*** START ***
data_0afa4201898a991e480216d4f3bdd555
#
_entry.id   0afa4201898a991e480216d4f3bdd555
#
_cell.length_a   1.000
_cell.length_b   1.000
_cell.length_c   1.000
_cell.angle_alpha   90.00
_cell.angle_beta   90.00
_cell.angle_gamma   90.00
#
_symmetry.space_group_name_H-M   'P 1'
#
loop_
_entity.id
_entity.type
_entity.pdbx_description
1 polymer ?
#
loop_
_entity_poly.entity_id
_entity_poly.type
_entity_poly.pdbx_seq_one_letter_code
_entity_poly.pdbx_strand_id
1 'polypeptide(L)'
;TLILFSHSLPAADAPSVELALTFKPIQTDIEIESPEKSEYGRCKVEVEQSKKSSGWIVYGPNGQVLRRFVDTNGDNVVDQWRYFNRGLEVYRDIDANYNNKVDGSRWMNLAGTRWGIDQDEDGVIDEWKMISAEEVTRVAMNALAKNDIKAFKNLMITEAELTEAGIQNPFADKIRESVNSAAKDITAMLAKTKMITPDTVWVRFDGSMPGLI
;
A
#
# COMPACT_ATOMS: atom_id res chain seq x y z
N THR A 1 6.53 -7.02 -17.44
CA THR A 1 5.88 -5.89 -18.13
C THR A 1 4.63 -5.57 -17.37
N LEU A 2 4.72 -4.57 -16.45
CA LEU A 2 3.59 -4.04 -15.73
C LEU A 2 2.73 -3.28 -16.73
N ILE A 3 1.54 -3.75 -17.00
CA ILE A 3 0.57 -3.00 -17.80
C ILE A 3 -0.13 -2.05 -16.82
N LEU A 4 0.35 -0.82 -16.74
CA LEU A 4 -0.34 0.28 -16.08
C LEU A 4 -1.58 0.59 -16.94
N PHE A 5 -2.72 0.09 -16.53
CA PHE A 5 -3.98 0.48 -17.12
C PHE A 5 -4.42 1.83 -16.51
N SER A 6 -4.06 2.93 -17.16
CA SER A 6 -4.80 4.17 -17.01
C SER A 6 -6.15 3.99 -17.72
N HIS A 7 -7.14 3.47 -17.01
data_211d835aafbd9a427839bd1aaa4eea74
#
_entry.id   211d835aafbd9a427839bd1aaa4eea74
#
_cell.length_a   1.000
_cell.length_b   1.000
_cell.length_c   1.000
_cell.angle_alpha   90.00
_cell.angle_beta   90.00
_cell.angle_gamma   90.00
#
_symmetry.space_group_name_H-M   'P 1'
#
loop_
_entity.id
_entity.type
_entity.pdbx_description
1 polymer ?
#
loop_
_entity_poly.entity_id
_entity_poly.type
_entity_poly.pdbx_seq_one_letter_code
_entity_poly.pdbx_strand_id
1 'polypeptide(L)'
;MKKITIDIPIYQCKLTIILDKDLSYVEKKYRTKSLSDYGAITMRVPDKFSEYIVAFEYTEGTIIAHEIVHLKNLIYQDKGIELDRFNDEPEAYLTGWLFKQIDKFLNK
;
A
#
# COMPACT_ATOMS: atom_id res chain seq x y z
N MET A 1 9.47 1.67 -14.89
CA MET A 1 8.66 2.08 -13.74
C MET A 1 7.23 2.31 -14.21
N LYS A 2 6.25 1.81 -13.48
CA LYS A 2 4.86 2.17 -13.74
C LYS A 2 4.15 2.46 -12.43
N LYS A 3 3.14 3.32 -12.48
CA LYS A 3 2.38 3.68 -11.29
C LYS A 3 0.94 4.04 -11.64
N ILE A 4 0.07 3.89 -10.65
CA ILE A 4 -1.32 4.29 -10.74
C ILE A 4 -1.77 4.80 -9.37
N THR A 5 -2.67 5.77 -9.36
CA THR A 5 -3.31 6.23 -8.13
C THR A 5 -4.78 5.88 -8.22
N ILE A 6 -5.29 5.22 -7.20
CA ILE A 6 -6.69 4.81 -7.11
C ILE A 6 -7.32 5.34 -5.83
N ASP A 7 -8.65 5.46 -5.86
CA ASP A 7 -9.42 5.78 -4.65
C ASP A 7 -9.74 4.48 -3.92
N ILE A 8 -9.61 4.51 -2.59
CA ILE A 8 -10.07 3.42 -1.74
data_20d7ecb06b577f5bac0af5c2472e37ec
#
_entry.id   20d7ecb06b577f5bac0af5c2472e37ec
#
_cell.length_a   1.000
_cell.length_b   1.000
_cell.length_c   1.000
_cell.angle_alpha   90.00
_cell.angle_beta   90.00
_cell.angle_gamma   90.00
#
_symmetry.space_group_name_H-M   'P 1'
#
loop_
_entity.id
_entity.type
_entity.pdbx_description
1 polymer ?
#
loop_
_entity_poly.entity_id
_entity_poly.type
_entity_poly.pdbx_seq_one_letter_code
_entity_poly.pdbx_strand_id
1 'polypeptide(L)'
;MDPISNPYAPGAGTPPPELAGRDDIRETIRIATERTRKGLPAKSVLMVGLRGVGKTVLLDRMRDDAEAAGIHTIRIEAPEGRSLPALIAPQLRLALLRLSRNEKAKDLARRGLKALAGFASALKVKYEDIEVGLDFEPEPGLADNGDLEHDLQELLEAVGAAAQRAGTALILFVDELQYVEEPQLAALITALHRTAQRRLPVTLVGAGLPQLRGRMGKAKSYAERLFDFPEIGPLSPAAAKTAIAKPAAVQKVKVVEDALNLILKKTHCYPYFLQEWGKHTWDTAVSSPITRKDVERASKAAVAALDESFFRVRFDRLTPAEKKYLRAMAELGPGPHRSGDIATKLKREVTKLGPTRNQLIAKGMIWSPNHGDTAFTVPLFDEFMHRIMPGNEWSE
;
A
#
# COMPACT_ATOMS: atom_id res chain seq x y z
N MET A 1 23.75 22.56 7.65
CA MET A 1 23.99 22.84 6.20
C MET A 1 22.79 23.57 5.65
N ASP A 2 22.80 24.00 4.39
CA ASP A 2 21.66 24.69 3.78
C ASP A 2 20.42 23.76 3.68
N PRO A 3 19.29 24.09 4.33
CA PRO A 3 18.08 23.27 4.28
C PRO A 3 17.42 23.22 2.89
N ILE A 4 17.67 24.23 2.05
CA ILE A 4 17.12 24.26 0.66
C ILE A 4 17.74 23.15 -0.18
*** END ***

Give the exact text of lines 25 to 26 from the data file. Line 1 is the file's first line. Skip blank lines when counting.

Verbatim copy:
1 'polypeptide(L)'
;TLILFSHSLPAADAPSVELALTFKPIQTDIEIESPEKSEYGRCKVEVEQSKKSSGWIVYGPNGQVLRRFVDTNGDNVVDQWRYFNRGLEVYRDIDANYNNKVDGSRWMNLAGTRWGIDQDEDGVIDEWKMISAEEVTRVAMNALAKNDIKAFKNLMITEAELTEAGIQNPFADKIRESVNSAAKDITAMLAKTKMITPDTVWVRFDGSMPGLI